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  10. Last night was spent playing nursemaid for a friend after dental surgery. This morning over breakfast we discussed dementia. Then I told her about someone who needed injections for...for...for... parsnip ... parsnip... amnesia ... that's it ! .. pernicious anemia. Got it ! I will now always think parsnip amnesia.

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    1. Parsnip amnesia is definitely a thing and I have it: a condition in which the sufferer tries to forget there are parsnips in the fridge that need using because she doesn't really like them.

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  11. Soup. They make nice soup.

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    1. Parsnips? Or doctors? Baloneys?...

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    2. selective amnesia sounds like a condition I might adopt !

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  12. Fran, I, a nurse, actually asked the chemist for Baloney stockings, as I was told I must wear them after some op. It took a patient pharmacist to explain my error. Oh dear.

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    1. Oh my. That made me laugh. It's not just me, then!!

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  13. Hi, Fran....I came over from Janie's blog to visit today, since she is promoting your book, and I'll be back. Love the humor in your story. I love to write, but I'm not naturally entertaining in the same way. Have a great weekend!

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    1. Thanks so much for dropping by, Linda, and for leaving a comment! I've just read Janie's review, and it made me laugh. It's so kind of her. She and I share the same silly, zany sense of humour, I think....

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  14. A day at the sea beats a D & C any way you look at it! I found your blog via Janie Junebug's review of your novel. I love good humour writing -- thank you!!

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    1. I agree - surely a day at the sea would cure anything! Thanks for following - really appreciated.

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  15. Those were both funny mistakes! I'm sure the doctors never forgot them.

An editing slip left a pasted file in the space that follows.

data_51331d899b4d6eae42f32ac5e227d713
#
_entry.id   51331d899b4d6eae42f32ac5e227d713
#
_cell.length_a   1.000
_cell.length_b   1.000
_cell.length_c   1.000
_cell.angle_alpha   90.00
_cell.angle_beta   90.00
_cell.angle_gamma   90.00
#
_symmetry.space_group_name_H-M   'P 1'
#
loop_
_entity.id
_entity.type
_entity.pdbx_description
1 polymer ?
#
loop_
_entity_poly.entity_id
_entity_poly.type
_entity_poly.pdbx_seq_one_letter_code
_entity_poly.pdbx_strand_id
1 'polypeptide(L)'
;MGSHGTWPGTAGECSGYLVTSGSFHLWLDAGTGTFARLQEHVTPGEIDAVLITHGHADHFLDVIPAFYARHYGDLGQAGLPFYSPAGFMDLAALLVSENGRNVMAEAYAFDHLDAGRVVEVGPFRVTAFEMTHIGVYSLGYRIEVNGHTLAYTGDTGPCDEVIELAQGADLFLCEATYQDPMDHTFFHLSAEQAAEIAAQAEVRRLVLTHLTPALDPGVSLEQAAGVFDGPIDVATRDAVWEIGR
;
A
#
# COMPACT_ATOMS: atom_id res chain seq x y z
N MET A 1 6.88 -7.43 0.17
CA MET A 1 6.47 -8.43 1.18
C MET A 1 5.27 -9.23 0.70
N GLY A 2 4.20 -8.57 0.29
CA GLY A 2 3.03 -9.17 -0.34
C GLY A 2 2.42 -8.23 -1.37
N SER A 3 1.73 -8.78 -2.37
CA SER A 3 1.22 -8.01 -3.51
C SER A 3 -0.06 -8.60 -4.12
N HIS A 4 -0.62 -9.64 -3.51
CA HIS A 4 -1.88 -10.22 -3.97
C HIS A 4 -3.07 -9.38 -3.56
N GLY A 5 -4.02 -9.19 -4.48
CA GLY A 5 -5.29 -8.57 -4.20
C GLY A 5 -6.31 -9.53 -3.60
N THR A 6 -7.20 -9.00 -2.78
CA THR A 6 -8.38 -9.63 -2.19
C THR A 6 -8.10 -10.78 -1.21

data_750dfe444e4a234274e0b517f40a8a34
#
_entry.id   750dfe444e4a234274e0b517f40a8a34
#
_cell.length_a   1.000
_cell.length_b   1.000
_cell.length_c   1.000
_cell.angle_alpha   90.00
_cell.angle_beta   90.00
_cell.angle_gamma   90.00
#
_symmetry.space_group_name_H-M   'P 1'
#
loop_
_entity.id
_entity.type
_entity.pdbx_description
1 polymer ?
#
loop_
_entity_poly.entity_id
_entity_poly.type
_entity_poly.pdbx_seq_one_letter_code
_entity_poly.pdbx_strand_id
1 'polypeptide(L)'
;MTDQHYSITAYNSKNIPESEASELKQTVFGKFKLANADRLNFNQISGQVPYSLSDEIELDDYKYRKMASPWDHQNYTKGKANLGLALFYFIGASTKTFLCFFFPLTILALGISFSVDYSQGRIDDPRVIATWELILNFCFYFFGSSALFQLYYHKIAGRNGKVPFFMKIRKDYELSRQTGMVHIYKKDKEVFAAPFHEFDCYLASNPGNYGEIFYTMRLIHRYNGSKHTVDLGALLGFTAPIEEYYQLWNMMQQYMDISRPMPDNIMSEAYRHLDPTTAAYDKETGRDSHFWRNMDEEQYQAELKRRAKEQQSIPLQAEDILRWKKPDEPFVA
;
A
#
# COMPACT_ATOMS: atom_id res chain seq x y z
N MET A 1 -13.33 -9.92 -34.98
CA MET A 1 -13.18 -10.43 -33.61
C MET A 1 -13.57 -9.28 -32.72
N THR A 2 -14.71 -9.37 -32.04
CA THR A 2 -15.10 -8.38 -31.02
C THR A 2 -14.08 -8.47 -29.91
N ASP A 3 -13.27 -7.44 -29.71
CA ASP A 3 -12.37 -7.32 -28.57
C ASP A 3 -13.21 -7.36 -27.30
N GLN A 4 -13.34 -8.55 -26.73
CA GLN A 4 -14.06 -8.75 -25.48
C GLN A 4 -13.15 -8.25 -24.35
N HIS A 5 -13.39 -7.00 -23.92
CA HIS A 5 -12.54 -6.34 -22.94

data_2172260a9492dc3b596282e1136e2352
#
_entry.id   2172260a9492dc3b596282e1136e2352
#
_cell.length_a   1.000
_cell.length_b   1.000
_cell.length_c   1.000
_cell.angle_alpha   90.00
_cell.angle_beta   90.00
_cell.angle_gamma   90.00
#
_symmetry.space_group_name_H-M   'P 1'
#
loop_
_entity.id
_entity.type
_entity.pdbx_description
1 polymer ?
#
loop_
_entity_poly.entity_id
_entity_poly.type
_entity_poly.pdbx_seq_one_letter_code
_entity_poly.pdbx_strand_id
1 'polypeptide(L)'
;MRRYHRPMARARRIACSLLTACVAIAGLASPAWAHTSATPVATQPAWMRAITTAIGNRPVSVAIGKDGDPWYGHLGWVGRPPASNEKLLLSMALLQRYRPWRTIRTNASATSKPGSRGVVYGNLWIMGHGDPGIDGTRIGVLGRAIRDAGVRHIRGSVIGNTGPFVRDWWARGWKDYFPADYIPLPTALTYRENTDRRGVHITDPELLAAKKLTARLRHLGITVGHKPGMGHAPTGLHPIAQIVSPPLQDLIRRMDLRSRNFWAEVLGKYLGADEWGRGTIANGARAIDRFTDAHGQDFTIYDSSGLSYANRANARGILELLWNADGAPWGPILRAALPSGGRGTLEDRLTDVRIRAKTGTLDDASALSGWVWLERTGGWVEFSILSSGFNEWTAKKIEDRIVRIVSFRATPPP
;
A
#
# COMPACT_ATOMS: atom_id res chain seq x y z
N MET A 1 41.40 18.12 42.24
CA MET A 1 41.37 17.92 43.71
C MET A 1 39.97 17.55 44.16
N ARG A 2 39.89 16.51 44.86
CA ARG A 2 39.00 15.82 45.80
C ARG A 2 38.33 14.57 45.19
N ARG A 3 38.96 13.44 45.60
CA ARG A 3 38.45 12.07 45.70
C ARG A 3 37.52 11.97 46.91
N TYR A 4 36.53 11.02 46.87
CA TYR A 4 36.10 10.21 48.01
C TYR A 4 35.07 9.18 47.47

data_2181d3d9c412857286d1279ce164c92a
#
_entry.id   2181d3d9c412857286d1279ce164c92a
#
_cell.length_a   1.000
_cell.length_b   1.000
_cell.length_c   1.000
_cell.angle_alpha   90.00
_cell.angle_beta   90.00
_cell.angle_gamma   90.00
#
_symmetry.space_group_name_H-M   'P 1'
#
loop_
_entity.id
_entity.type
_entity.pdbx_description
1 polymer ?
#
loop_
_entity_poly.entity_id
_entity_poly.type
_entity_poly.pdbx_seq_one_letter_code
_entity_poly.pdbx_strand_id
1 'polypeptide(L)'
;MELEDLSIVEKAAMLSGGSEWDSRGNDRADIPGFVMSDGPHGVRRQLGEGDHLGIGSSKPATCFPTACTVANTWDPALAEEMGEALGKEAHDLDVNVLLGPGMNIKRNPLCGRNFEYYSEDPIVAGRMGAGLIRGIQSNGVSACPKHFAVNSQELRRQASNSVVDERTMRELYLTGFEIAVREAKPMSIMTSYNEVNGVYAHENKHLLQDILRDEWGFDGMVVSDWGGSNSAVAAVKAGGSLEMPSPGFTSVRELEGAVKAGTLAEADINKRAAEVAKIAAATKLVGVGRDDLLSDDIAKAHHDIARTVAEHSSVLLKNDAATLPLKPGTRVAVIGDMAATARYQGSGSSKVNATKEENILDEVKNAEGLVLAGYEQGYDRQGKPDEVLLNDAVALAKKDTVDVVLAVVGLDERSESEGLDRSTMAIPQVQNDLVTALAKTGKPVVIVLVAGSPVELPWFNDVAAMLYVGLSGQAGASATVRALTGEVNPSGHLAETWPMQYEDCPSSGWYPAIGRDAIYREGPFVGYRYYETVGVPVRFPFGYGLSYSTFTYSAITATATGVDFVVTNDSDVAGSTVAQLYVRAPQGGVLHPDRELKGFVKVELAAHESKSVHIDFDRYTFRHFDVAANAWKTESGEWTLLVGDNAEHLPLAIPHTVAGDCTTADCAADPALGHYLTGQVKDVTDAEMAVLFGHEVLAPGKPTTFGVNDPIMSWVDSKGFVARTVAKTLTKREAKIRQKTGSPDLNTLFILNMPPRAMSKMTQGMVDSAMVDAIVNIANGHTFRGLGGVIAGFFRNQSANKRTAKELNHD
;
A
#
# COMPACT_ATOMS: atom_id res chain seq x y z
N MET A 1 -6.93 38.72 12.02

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    1. Hi Sherry - and thanks for following! I wonder if either of those doctors writes a blog now and posts about 'the stupid mistakes our secretaries used to make' ... Who knows?

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  16. Not seen your blog before but it's like a breath of fresh air! Love Baloney operation and a Day at the Sea! I learned Pitman's shorthand, too - I had very neat outlines (not that I can remember any now as I never had to use shorthand in my work) and for those reading this who haven't had the dubious pleasure of learning shorthand, that is nothing to do with my figure! Yes, dear old typewriters, and in the days before 'golfball' typwriters, too ... old Underwoods and Imperials, oh larks! And having to re-wind an over-used ribbon, and liquid Tippex before Tippex strips of paper, and carbon copies ... I remember it all, and having to rip up a whole piece of work because of a silly error two thirds of the way down!
    Margaret P

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    1. I'd forgotten about the Tippex strips! Yes! I can't believe how careful I used to have to be, especially as a medical secretary, with so much potential for mistakes, and four carbon copies to go to all the different doctors. Thanks for reading, Margaret P, and for your comment. Do come again!

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    2. Hi, Fran,

      I think what you have described, all those mixed words, is actually called a mondegreen (rather than a typing error, poshly called a literal but to we typists, simply a typo.) If you've not heard of a mondegreen, then Google it, it's great fun for those of us who enjoy words.
      Margaret P